Exploring late adopters of digital technology in the rail sector: Enhancing accessibility in the digital and built travel environments.

Lead Research Organisation: University of Nottingham
Department Name: Faculty of Engineering


Efforts to improve the accessibility of rail services for all users have been ongoing in the industry and academia for many years. The British government and key industry organisations such as the Rail Safety and Standards Board (RSSB), Network Rail, and the Rail Delivery Group (RDG) are keen to continue to improve the accessibility of services across the rail travel sector in support of the Department for Transport's Inclusive Transport Strategy. Whilst progress has been made towards improving the accessibility of the built environment over recent years; these projects have tended to focus on improving access to stations and trains through structural works as well as the implementation of various digital systems like real-time passenger prediction services and data-driven timetabling projects which have emerged via industry sponsored innovation competitions such as the RSSB Data Sandbox. By contrast, research projects that have sought to understand and improve digital technologies within the travel sector have largely been focused on the management and service provider facing systems. As a result, there are several avenues within the passenger experience that have received less attention in industry and academic research. For example, whilst there are several projects aimed at improving the efficiency and usability of rail sector digital systems, the benefits of using such systems are most often seen by the provider rather than directly by the passenger. Similarly, little consideration has been given to assessing how and why some passengers do (not) adopt technological innovations designed to assist and enhance their journey experience.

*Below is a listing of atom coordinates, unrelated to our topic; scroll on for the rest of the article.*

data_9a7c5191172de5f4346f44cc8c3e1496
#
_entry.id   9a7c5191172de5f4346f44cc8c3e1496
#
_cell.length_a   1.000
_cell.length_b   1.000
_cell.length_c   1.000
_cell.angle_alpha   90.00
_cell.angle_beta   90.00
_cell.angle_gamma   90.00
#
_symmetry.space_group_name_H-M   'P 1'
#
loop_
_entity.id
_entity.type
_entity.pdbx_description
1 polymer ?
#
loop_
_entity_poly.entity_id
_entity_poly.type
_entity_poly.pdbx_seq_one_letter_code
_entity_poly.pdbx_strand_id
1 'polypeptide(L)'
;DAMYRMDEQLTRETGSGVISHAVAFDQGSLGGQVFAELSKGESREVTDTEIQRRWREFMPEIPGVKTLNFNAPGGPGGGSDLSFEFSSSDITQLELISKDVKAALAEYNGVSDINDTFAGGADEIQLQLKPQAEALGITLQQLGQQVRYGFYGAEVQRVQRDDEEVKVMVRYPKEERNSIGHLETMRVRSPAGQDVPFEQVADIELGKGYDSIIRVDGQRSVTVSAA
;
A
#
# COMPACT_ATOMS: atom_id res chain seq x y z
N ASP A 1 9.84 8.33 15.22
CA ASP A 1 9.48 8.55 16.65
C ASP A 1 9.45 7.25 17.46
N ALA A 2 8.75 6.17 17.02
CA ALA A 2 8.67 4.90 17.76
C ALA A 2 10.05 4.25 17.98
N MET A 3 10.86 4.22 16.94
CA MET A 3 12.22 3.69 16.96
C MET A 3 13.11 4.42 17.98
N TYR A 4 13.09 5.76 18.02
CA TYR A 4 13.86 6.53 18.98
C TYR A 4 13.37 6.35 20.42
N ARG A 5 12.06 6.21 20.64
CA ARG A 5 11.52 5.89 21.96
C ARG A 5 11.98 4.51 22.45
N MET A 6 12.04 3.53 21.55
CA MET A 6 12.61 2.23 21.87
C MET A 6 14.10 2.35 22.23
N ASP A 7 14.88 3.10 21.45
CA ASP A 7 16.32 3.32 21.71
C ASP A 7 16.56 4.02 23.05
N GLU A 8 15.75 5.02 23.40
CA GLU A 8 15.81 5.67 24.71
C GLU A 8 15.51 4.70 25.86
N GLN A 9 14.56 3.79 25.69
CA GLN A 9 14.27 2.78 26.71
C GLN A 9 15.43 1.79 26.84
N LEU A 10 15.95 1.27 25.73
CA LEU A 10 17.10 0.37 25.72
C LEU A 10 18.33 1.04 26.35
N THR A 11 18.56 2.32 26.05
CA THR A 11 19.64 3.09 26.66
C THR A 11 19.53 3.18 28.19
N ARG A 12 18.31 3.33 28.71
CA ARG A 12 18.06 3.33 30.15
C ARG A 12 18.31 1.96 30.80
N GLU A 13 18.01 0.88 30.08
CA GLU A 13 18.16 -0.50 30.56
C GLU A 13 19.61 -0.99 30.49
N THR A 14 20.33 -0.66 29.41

To address these gaps, this PhD project will adopt ideas and concepts from the areas of tourism, disability studies, human factors, and transport studies to explore how digital systems used (or not used) by passengers can be improved or adapted to better suit the needs of users with later technology adopting tendencies. Rogers' theory of the diffusion of innovation suggests that individuals within a social system do not adopt new ideas or products simultaneously, rather they adopt over time depending upon various personal characteristics. The focus of this PhD will be on the latter half of society which are later to adopt new ideas and technologies, namely late adopters and laggards. The overarching research question driving this project is: What are the barriers to rail travel for late technology adopting passengers and to what extent is this explained by the social privilege dimension of constraints negotiation theory and the diffusion of technology theory? The findings of this research will generate recommendations for the rail sector related to improving accessibility policies and industry standards to remove technological, psychological, or physical barriers in both the digital and built environment. This will contribute towards the overall objective of making the rail more appealing and accessible for all passengers.

Planned Impact

We will collaborate with over 40 partners drawn from across FMCG and Food; Creative Industries; Health and Wellbeing; Smart Mobility; Finance; Enabling technologies; and Policy, Law and Society. These will benefit from engagement with our CDT through the following established mechanisms: